Immigration reform is seeing a rejuvenated push. The question is, will it become a reality in 2014?
Here to keep you up-to-date on the debate and legislative progress every Monday is THE UPDATE, a weekly blog series whose panel of experts will analyze how recent events affect the prospects for real reform. The panelists will offer an insider’s view of what’s happening right now on Capitol Hill, bolstered by their decades of experience with immigration reform and the legislative process. Media representatives who wish to speak with one of the panelists, please click here. If you would like to read previous editions of THE UPDATE, please click here. You can read the Spanish version at “Reforma migratoria de 2014: ‘LA ACTUALIZACIÓN’ para el lunes 24 de Marzo.”
Given the most recent developments, are we getting any closer to immigration reform?
Brittney Nystrom, Director for Advocacy, Lutheran Immigration and Refugee Service:
There is still a buzz in the air in Washington, D.C. around President Obama’s announcement last week that he is reviewing how to carry out deportations more humanely. The lack of progress in the House of Representatives towards meaningful immigration reform combined with deep frustration and pain in immigrant communities has created a significant opportunity for the President. It is no coincidence that this announcement comes the same month that deportations under President Obama’s leadership will hit the 2 million mark. The family members, friends, and neighbors of those 2 million individuals know the devastation that a deportation causes. Prior to deportation, hundreds of thousands of migrants and refugees are held in immigration detention each year. A hunger strike is underway now at immigration detention facilities in Texas and Washington state by detainees calling for improved conditions and an end to deportations. The current buzz around a review of deportation practices is encouraging, but will die away quickly if no actions follow the words. Meanwhile, Congress still holds the real power to reform our immigration laws for a better and stronger America.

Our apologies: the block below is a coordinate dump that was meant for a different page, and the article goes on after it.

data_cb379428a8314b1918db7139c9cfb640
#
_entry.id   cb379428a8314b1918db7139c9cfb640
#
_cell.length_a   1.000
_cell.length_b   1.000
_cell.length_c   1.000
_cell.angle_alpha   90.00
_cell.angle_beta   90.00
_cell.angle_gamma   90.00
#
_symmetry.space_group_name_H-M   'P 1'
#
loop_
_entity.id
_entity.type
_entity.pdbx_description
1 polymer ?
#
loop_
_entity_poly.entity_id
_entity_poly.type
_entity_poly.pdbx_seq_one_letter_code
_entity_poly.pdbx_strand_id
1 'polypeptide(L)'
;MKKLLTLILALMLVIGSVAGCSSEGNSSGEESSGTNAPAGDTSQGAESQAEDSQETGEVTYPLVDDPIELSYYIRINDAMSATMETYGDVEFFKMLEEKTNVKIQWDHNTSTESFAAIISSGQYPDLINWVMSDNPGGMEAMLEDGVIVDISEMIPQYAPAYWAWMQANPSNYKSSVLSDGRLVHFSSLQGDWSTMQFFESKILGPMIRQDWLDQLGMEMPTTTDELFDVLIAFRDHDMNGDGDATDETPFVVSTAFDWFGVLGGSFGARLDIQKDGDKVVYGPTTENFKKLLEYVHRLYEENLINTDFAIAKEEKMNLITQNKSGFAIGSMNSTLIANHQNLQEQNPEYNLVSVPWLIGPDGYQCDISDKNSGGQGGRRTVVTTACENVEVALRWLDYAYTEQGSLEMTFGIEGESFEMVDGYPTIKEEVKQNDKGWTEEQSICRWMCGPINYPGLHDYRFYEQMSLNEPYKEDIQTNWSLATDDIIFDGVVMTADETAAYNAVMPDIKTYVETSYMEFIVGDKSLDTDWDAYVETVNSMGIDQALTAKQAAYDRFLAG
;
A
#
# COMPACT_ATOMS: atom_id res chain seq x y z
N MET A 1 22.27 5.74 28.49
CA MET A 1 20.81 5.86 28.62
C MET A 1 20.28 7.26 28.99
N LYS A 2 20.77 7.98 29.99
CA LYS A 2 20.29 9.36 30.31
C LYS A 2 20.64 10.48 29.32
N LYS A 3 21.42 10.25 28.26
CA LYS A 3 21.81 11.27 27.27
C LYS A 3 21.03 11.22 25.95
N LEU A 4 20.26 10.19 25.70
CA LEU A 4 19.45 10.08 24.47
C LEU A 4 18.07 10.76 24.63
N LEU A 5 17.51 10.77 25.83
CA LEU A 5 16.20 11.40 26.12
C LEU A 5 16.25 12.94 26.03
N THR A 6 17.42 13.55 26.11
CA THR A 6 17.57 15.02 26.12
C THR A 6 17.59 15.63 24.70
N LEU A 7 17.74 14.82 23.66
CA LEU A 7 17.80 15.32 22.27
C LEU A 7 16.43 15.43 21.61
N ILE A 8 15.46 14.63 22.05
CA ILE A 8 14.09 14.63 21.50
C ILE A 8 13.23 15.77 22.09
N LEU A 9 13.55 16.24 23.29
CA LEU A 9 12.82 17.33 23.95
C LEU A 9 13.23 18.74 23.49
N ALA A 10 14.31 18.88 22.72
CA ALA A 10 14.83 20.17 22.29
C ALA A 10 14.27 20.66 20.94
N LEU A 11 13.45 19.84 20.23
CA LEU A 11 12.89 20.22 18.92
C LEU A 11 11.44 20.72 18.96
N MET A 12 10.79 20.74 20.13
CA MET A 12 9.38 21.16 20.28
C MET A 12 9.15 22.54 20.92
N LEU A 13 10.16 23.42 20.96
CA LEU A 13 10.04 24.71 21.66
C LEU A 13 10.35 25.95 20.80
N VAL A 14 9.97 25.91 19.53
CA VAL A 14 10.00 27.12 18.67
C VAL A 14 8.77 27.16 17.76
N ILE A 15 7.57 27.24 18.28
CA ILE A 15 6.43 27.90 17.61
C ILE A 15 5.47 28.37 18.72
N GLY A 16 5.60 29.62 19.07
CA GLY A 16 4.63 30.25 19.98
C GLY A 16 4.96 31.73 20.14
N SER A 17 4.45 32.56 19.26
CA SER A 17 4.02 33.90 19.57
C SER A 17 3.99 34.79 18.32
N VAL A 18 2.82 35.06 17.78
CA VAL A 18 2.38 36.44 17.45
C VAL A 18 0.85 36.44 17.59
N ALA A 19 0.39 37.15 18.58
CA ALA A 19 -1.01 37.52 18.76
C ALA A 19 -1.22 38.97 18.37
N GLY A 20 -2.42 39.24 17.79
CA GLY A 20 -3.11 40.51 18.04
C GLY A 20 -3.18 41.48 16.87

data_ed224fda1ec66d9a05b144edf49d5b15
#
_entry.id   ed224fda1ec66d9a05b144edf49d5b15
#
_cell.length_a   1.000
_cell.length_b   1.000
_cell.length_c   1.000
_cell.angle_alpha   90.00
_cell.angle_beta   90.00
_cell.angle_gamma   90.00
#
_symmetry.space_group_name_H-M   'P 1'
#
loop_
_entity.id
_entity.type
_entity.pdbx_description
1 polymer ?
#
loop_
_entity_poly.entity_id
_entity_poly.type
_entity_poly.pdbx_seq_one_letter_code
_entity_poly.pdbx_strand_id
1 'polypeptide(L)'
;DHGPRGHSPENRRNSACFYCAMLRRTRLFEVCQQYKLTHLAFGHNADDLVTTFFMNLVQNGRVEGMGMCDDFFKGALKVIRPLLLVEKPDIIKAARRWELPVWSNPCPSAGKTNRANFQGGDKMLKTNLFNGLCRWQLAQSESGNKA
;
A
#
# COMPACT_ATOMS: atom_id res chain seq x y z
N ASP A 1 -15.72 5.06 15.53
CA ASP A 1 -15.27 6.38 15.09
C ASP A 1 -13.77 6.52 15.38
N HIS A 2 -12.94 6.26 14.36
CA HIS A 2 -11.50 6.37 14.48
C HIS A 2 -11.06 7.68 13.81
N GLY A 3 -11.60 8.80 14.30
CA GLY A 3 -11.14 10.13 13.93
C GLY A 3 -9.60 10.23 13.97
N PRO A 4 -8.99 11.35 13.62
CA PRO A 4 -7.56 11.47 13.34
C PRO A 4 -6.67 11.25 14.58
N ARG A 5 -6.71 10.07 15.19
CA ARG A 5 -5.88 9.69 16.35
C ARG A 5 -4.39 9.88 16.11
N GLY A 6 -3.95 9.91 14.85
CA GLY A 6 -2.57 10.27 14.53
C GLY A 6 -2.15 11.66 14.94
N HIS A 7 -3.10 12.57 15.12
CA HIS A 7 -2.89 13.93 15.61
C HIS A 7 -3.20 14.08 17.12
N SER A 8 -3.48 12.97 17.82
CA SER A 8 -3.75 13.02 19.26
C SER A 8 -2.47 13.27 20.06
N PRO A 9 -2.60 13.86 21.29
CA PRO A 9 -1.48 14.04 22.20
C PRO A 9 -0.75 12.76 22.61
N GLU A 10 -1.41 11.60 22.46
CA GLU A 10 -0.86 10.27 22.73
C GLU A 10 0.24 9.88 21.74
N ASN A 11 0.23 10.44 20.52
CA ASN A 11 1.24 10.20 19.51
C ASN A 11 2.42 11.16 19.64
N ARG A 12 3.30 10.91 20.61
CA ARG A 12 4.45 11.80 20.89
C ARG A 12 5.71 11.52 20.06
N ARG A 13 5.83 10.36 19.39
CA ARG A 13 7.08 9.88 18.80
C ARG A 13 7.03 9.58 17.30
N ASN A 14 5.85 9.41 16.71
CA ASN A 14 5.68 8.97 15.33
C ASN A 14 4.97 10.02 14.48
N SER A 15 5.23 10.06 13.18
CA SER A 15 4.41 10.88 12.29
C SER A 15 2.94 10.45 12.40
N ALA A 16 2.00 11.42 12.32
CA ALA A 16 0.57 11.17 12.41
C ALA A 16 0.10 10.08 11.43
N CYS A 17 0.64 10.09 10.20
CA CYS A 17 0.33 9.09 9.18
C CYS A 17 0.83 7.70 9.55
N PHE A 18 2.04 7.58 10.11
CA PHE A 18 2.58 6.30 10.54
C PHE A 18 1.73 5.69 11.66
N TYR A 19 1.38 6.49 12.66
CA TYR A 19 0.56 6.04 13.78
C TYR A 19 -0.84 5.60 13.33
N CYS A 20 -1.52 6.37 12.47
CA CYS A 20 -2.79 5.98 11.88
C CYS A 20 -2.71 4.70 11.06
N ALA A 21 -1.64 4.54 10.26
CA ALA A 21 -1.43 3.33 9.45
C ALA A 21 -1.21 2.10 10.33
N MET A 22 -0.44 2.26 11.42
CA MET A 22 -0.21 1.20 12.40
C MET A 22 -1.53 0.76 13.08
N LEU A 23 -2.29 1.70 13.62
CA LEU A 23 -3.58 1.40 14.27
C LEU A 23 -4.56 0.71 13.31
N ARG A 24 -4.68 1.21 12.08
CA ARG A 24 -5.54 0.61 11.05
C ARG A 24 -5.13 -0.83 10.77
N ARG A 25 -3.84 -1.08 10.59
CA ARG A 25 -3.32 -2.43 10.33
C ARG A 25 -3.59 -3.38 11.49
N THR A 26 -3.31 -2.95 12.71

Bishop Julian Gordy, Immigration Ready Bench, Evangelical Lutheran Church in America:
The news of President Obama’s willingness to review current deportation practices is a welcome glimmer of hope for families and communities nationwide. Too many families have been splintered by harsh immigration enforcement practices. Parents who are deported leave young children behind, as portrayed in this heartbreaking story in the New York Times. Business owners who are detained for immigration charges lose everything they worked to build here in America. And congregations are left with empty pews when immigrant and refugee families are caught up in unfeeling and cold deportation machinery. The President said he wants deportations to be handled “more humanely.” Treating our migrant and refugee brothers and sisters with humanity and compassion is the least we can do. We should strive to welcome the newcomer in our hearts and in our country.
THE UPDATE will appear every Monday until the dust settles on the legislative battle over comprehensive immigration reform. If you wish to raise your voice for fair reform, please visit our Action Center. You can also learn more about the issues by reading two interviews with someone personally impacted by America’s broken immigration system, Jessica Colotl. Also, don’t forget that you can subscribe to this blog by adding your email address to the box at the top left of this page.